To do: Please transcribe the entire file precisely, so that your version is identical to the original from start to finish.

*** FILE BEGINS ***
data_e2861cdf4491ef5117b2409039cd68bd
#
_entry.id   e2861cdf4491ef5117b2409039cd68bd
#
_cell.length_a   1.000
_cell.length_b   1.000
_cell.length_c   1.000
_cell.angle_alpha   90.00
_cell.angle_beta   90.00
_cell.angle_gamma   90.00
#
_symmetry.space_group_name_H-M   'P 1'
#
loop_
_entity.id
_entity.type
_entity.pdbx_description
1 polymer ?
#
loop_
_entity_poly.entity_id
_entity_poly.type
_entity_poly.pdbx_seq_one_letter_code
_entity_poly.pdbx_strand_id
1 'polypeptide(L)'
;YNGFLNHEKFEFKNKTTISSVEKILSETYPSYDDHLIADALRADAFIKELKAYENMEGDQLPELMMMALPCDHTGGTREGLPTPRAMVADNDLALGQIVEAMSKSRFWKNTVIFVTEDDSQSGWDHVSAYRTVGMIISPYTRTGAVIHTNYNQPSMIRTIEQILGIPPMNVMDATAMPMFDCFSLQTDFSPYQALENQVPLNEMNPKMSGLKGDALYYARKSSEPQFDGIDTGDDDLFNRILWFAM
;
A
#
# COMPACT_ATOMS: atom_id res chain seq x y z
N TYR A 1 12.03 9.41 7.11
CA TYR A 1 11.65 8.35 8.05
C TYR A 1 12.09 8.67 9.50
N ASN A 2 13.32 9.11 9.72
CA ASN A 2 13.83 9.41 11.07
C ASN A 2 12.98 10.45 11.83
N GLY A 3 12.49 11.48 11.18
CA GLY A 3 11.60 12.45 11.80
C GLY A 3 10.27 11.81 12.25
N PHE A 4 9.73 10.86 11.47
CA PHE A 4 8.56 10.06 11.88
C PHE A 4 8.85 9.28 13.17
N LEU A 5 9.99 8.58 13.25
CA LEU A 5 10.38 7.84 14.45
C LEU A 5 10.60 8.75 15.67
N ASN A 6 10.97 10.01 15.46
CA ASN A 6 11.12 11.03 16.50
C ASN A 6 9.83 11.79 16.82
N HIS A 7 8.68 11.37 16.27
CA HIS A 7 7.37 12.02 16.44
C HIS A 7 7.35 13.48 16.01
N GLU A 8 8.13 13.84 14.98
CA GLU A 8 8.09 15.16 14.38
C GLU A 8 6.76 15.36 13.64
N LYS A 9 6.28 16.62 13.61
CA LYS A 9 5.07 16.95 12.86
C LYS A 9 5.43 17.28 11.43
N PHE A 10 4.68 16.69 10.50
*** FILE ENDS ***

data_e2861cdf4491ef5117b2409039cd68bd
#
_entry.id   e2861cdf4491ef5117b2409039cd68bd
#
_cell.length_a   1.000
_cell.length_b   1.000
_cell.length_c   1.000
_cell.angle_alpha   90.00
_cell.angle_beta   90.00
_cell.angle_gamma   90.00
#
_symmetry.space_group_name_H-M   'P 1'
#
loop_
_entity.id
_entity.type
_entity.pdbx_description
1 polymer ?
#
loop_
_entity_poly.entity_id
_entity_poly.type
_entity_poly.pdbx_seq_one_letter_code
_entity_poly.pdbx_strand_id
1 'polypeptide(L)'
;YNGFLNHEKFEFKNKTTISSVEKILSETYPSYDDHLIADALRADAFIKELKAYENMEGDQLPELMMMALPCDHTGGTREGLPTPRAMVADNDLALGQIVEAMSKSRFWKNTVIFVTEDDSQSGWDHVSAYRTVGMIISPYTRTGAVIHTNYNQPSMIRTIEQILGIPPMNVMDATAMPMFDCFSLQTDFSPYQALENQVPLNEMNPKMSGLKGDALYYARKSSEPQFDGIDTGDDDLFNRILWFAM
;
A
#
# COMPACT_ATOMS: atom_id res chain seq x y z
N TYR A 1 12.03 9.41 7.11
CA TYR A 1 11.65 8.35 8.05
C TYR A 1 12.09 8.67 9.50
N ASN A 2 13.32 9.11 9.72
CA ASN A 2 13.83 9.41 11.07
C ASN A 2 12.98 10.45 11.83
N GLY A 3 12.49 11.48 11.18
CA GLY A 3 11.60 12.45 11.80
C GLY A 3 10.27 11.81 12.25
N PHE A 4 9.73 10.86 11.47
CA PHE A 4 8.56 10.06 11.88
C PHE A 4 8.85 9.28 13.17
N LEU A 5 9.99 8.58 13.25
CA LEU A 5 10.38 7.84 14.45
C LEU A 5 10.60 8.75 15.67
N ASN A 6 10.97 10.01 15.46
CA ASN A 6 11.12 11.03 16.50
C ASN A 6 9.83 11.79 16.82
N HIS A 7 8.68 11.37 16.27
CA HIS A 7 7.37 12.02 16.44
C HIS A 7 7.35 13.48 16.01
N GLU A 8 8.13 13.84 14.98
CA GLU A 8 8.09 15.16 14.38
C GLU A 8 6.76 15.36 13.64
N LYS A 9 6.28 16.62 13.61
CA LYS A 9 5.07 16.95 12.86
C LYS A 9 5.43 17.28 11.43
N PHE A 10 4.68 16.69 10.50